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Jlife is published monthly by Orange County Jewish Life, LLC. Subscription rate is $24 for one year (12 issues). Send subscription requests to Jlife, 1 Federation Way, Irvine,CA 92603. Jlife is a free and open forum for the expression of opinions. The opinions expressed herein are solely the opinion of the author and in no way reflect the opinions of the publishers, staff or advertisers. Orange County Jewish Life, LLC is not responsible for the accuracy of any and all information within advertisements. Orange County Jewish Life, LLC reserves the right to edit all submitted materials, including press releases, letters, articles and calendar listings for brevity and clarity. Orange County Jewish Life, LLC is not legally responsible for the accuracy of calendar or directory listings, nor is it responsible for possible postponements, cancellations or changes in venue. Manuscripts, letters, documents and photographs sent to Orange County Jewish Life, LLC become the physical property of the publication, which is not responsible for the return of such material. Orange County Jewish Life, LLC is a member of the American Jewish Press Association and the Jewish Telegraphic Agency. All contents © 2014 Orange County Jewish Life.
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FIRST & FOREMOST
The shortest distance between two people. BY FLORENCE L. DANN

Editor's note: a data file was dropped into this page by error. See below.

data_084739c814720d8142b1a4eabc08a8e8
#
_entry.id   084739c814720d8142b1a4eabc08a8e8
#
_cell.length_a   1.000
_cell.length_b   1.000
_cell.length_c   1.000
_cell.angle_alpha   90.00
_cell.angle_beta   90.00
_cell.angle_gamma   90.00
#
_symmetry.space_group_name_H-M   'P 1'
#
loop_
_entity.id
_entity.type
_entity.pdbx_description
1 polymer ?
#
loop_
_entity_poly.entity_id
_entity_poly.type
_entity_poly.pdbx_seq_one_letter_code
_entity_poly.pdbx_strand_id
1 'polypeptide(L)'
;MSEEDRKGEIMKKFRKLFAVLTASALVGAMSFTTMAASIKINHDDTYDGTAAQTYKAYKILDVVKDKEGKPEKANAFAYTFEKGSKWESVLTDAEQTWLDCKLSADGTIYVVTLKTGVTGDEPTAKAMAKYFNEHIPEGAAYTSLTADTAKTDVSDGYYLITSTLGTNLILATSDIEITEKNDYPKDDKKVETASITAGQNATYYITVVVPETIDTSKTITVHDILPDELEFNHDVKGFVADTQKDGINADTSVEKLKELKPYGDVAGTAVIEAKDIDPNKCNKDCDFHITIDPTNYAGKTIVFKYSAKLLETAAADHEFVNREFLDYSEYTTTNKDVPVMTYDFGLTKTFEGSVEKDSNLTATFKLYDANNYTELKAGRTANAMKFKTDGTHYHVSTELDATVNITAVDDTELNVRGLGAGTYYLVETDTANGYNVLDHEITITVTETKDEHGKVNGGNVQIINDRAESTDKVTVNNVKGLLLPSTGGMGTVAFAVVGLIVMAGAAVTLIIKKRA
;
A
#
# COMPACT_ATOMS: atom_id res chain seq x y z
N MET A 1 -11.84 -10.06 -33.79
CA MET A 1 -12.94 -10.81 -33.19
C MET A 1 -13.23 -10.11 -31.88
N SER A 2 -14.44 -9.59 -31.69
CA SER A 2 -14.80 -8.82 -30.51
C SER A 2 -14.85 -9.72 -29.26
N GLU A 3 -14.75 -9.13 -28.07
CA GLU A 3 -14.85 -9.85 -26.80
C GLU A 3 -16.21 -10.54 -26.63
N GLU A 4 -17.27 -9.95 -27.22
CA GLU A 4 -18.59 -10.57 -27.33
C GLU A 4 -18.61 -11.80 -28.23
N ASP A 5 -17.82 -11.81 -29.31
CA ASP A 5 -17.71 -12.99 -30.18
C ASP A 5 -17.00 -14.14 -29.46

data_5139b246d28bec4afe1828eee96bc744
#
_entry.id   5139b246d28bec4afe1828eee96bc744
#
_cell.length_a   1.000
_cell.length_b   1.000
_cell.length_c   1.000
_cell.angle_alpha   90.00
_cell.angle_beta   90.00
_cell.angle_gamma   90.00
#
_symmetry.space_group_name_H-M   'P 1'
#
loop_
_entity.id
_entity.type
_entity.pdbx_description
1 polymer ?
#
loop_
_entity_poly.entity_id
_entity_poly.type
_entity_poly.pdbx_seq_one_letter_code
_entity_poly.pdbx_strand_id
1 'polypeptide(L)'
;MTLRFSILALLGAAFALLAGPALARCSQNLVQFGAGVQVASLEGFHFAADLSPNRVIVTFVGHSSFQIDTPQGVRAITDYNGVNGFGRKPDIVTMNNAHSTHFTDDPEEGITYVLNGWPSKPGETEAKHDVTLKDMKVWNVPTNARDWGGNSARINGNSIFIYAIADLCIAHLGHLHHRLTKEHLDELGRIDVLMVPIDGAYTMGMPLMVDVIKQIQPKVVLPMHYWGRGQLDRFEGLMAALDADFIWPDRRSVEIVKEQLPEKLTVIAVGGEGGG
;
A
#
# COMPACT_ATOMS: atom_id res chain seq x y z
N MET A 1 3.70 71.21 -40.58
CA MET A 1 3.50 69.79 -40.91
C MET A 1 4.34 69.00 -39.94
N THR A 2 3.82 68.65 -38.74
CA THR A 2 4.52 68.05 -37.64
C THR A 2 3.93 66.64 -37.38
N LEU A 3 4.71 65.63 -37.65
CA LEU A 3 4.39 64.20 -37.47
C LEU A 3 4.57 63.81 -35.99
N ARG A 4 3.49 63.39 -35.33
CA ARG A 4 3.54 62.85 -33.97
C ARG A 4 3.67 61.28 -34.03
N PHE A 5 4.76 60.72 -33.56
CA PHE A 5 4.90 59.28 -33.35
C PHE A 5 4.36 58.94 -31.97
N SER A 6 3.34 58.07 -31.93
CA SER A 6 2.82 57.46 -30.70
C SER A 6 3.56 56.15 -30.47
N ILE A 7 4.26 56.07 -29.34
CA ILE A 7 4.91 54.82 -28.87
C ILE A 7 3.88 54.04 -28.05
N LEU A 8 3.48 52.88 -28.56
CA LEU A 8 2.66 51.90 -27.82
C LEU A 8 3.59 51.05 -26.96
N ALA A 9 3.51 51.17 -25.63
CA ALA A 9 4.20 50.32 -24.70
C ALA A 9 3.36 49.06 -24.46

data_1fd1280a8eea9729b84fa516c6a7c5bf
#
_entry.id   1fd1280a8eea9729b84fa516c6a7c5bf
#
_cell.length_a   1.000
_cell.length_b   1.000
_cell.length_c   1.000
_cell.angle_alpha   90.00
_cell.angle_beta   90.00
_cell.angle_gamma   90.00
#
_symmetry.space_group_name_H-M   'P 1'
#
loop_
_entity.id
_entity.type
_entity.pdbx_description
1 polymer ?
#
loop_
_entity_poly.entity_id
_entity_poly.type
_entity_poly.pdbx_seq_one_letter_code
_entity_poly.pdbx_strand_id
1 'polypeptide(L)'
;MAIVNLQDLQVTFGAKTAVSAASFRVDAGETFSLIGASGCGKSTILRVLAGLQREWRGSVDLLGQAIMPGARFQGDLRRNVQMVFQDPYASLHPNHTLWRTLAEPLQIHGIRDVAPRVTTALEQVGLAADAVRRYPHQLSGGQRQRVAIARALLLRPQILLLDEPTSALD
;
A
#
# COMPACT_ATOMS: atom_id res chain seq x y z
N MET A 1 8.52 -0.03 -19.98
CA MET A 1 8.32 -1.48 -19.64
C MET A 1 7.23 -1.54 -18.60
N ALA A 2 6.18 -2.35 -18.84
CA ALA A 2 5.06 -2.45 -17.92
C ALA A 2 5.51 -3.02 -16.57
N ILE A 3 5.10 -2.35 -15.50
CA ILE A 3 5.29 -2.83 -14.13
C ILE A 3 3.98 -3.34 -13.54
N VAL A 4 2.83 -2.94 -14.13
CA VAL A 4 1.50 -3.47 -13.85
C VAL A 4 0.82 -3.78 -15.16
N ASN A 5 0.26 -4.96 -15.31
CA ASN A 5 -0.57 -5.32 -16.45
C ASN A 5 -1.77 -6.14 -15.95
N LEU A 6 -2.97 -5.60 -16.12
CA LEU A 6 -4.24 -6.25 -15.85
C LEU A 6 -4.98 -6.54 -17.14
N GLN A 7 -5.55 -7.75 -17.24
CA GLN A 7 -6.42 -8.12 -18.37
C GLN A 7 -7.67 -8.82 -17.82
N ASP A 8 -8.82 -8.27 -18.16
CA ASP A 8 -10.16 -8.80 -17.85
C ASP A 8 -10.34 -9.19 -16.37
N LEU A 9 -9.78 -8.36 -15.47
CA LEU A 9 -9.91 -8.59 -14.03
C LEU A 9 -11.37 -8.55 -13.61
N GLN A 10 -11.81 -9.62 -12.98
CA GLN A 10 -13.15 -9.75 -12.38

“AT ONE WEDDING where I officiated,” said Rabbi Dov Fisher, “a very prominent political person was among the assembled guests. At the bride and groom’s request, we called on him to come to the chupah and recite one of the seven blessings. I handed him the goblet, he recited the blessing and then, rather than give the goblet back to me, he started drinking from the goblet; the groom and I had to wrestle the goblet out of the guy’s hand.” The rest of the guests were at first embarrassed for the gentleman, and then started to giggle—quietly. Humor sometimes happens at the most inopportune times. Like when you’re watching a seriA marriage ous play with your spouse or without a sense partner, in the middle of a of humor is serious service, or even durlike a wagon ing dinner at a quiet resyears,” Rachlis continued, without springs. taurant. Something triggers “I found that people want your giggles, and off you partners who can laugh at both go—after all, laughter themselves and at life.” is contagious! (I can’t help but think of an It is pretty well accepted that there are old Mary Tyler Moore episode when she several medical benefits to laughter. Our couldn’t contain herself at the funeral of cardiovascular and respiratory systems, for Chuckles the Clown). So while in some example, benefit more from twenty seconds instances it may be embarrassing and a little of robust laughter than from three minutes unfortunate—laughter is beneficial to life of exercise on a rowing machine. (And perand marriage. sonally I’d rather laugh than row). “Whenever I meet with couples months Humor brings more than just physibefore the wedding, and I really want to get ological benefits to a couple: it helps them to know them,” said Rabbi Arnie Rachlis, cope. It relieves the tension that can build “one of the questions that I ask each couple up between people as well as bond them is: ‘What is it that you love so much about together. Learning to laugh a little more just each other?’” The answer that he gets most may save your life, not to mention your maroften is: “He/she makes me laugh. Over the riage. To paraphrase Henry Ward Beecher, 12 JUNE 2015 |